Ever since the game Injustice: Gods Among Us released in 2013, it has been acclaimed as one of the most unique DC Comics alternate universe iterations of recent years. The story chronicles the downfall of Superman after he kills his pregnant wife Lois Lane in a delusional, fear gas-induced rage. His loss leads him down the path of becoming a dictator in the name of so-called “peace,” with the accompanying comic book run detailing Superman’s slow descent into despotism with the aid of several other heroes like Wonder Woman, Cyborg and the Flash. They form the One Earth Regime—a planetary police state that kills any and all threats. Seeing how much success and acclaim the game series has garnered for its unique depictions of iconic superheroes and villains, it seemed only logical for DC to release an Injustice film.
The long awaited film adaptation of Injustice is, for the most part, a half-baked adaptation of the original story with some some glaringly obvious detractions from the source material. To first speak about what the film did right, I should mention the look of the film. Character designs are essentially yanked from Injustice Gods Among Us or Injustice 2 and adapted to meticulous detail. As an avid player of both games, I appreciated that the art direction of the film stayed faithful to how the characters looked. The animation is also pretty decent, especially in the complex fight sequences. Injustice 2021 has its fair share of battles, which are easily the most entertaining parts of the movie.
The voice cast for the film is a mixed in terms of quality. Justin Hartley delivers a pretty solid performance as Superman, as he successfully captures the same mixture of authority and guilt that the character evokes in the games. Gillian Jacobs is also great as Harley Quinn; for someone who has not voiced the character before, she does a good job of emulating Quinn. Anson Mount‘s portrayal of Batman, however, falls on the other side of the spectrum; his portrayal of the Caped Crusader comes across as flat and emotionless. Perhaps this was an intentional acting choice, but it simply does not work for the heated conflict between Batman and Superman in this story. The rest of the cast gets their job done well, though their performances are not all too remarkable.
The main problem with Injustice is that it attempts to do too much, essentially compacting a story better fit for a mini-series into a film with less than an hour and a half of runtime. A lot of interesting side character arcs from the source material are either sidelined or removed entirely because the film is speeding through so many events from the several years of Injustice comics it is drawing inspiration from. Characters like Barry Allen and Shazam, who offer moral complexity to the overall story of the Injustice franchise, are greatly underutilized in the animated feature; other characters only get one or two lines. The range of characters being used to tell the Injustice story has to be wide because it effects the entirety of this universe, but because of the film’s limited run time, the story can only fixate on Superman, Batman, and a handful of other characters who come up merely when the plot demands it.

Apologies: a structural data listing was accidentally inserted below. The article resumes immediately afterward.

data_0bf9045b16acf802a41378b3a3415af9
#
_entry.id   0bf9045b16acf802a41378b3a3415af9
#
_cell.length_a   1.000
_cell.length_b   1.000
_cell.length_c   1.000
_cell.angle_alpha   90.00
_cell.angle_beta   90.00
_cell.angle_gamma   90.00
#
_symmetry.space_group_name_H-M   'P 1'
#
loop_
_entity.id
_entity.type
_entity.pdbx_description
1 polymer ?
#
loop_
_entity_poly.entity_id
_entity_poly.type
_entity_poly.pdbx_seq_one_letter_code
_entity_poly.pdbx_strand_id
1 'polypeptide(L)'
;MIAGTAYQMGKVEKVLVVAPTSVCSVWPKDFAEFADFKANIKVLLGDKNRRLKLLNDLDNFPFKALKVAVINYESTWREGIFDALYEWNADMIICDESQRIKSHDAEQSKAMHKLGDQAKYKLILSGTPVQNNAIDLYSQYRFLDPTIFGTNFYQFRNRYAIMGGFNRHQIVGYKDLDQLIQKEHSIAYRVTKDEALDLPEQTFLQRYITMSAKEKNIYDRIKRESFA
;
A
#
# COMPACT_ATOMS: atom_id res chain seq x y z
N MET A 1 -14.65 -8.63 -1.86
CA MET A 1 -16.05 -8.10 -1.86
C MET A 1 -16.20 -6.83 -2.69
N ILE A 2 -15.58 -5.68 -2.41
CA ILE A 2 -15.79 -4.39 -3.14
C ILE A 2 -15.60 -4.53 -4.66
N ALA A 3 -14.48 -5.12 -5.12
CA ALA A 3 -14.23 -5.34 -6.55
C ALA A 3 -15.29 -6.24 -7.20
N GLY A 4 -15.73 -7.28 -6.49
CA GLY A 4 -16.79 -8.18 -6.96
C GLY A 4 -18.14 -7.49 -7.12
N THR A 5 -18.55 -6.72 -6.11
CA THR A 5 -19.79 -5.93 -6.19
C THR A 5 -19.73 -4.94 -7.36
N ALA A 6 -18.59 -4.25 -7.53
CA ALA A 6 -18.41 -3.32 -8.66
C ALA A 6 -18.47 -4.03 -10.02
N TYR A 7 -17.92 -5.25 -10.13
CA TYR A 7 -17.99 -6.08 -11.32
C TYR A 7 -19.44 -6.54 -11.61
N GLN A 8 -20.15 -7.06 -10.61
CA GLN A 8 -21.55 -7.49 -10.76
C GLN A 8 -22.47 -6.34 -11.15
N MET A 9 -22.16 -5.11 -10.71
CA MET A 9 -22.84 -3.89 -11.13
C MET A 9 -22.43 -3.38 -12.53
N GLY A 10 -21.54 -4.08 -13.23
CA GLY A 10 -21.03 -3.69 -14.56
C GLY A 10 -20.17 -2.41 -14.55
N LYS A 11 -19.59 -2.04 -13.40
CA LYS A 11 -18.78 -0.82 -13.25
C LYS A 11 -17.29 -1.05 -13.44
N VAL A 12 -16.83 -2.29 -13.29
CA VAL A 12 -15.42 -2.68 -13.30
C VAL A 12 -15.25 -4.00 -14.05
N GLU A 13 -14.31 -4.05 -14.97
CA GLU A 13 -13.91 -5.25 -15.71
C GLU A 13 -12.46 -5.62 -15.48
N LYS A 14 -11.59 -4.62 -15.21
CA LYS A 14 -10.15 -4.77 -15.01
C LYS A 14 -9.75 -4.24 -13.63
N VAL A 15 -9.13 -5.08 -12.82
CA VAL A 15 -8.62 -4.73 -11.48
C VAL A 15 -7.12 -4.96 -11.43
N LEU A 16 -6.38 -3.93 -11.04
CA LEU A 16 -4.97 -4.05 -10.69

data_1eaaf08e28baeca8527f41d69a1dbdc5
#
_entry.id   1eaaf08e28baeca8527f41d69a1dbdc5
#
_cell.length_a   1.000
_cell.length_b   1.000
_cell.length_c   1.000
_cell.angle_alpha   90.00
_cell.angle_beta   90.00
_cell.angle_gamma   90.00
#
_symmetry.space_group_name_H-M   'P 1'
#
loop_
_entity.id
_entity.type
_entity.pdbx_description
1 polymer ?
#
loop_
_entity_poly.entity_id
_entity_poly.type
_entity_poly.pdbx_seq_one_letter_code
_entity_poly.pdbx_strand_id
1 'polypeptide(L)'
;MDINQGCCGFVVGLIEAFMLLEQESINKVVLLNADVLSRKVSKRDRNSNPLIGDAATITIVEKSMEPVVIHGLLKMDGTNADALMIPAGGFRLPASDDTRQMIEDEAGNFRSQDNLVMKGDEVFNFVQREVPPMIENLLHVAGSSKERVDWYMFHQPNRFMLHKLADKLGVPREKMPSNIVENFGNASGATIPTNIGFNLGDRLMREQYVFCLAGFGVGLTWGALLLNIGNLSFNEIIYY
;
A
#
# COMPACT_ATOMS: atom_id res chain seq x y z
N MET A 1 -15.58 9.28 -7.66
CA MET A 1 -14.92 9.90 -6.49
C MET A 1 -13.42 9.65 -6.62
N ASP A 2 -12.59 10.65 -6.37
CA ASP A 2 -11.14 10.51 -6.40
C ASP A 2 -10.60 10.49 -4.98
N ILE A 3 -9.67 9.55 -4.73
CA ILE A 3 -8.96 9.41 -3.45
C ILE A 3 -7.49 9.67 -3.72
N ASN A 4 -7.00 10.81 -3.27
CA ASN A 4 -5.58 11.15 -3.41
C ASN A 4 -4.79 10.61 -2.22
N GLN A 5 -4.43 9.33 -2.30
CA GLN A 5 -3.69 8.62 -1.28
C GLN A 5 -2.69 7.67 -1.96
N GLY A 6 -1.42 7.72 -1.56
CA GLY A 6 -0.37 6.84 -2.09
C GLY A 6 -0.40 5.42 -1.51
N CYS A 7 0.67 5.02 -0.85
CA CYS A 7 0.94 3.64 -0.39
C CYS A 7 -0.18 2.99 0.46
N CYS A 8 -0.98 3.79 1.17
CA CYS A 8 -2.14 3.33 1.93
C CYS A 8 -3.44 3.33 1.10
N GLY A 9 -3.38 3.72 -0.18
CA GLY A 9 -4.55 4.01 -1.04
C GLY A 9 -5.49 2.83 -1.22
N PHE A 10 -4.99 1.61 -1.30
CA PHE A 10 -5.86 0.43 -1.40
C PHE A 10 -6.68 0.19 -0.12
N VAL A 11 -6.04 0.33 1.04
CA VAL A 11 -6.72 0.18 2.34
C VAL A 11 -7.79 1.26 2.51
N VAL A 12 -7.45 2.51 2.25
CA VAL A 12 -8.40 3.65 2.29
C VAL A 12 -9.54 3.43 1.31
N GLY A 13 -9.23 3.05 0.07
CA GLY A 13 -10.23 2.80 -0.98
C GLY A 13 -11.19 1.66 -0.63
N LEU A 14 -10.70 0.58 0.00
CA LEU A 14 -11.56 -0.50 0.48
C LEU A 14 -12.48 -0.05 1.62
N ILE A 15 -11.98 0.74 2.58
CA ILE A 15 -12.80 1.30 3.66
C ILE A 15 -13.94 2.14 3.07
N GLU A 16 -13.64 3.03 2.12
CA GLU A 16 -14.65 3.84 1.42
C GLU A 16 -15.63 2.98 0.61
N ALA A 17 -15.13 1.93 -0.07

Besides the tragedy in Metropolis that is responsible for setting off Superman in the first act of the movie, Injustice 2021 mostly feels hollow and ineffectual. Over the years leading up to the Injustice: Gods Among Us story, Superman slowly becomes more and more corrupt, to the point that he is beyond saving. In the comics, we see events transpire across the span of five years leading up to the events in the original game’s campaign, and in these many conflicts we see not just Superman and Batman, but also many of their respective allies, progressively become more jaded. Superman eases into the position of morally corrupt dictator and Batman becomes more and more desperate to overthrow Kal, with new players in the universe slowly introduced over time. However, the film takes moment after moment from the comics and hammers them into the plot at a rapid fire pace. The audience is not given a lot of time to breathe and take in the repercussions of any given event and the effects are not really felt among characters besides Batman and Superman.
The ending in particular leaves the film feeling inconsequential. Without spoiling, I can say that the conclusion of Injustice fails to commit to what people actually wanted to see happen with this adaption. It’s almost like the movie gets cold feet in its third act and abandons the whole idea of dictator Superman that it has been building up towards its entire runtime. Injustice offers a mere taste of what could have been before ultimately changing its mind about what it wants to do in its final 20 or so minutes. The end result is a movie that feels like it gave up on itself in its conclusion; all of the events throughout the movie seem meaningless with the ending we are given.
While I had hopes that Injustice would deliver an excellent movie adaptation of one of the strongest DC stories in recent years, it simply falls flat as a hollow, rushed shell of what could have been. The film’s plot skeleton offers a potentially great story, but it simply tries to capture too much in too short amount of time. Had this been a limited series, or even a two-parter, I think Injustice could have been significantly better. However, it is simply an overloaded, half-baked adaptation of the source material. It is still worth a watch, especially for those who are not familiar with the original story and therefore will not see the apparent changes made to the film, but it is certainly not in the upper echelon of DC animated features.
Injustice is available now on Blu-Ray and digital.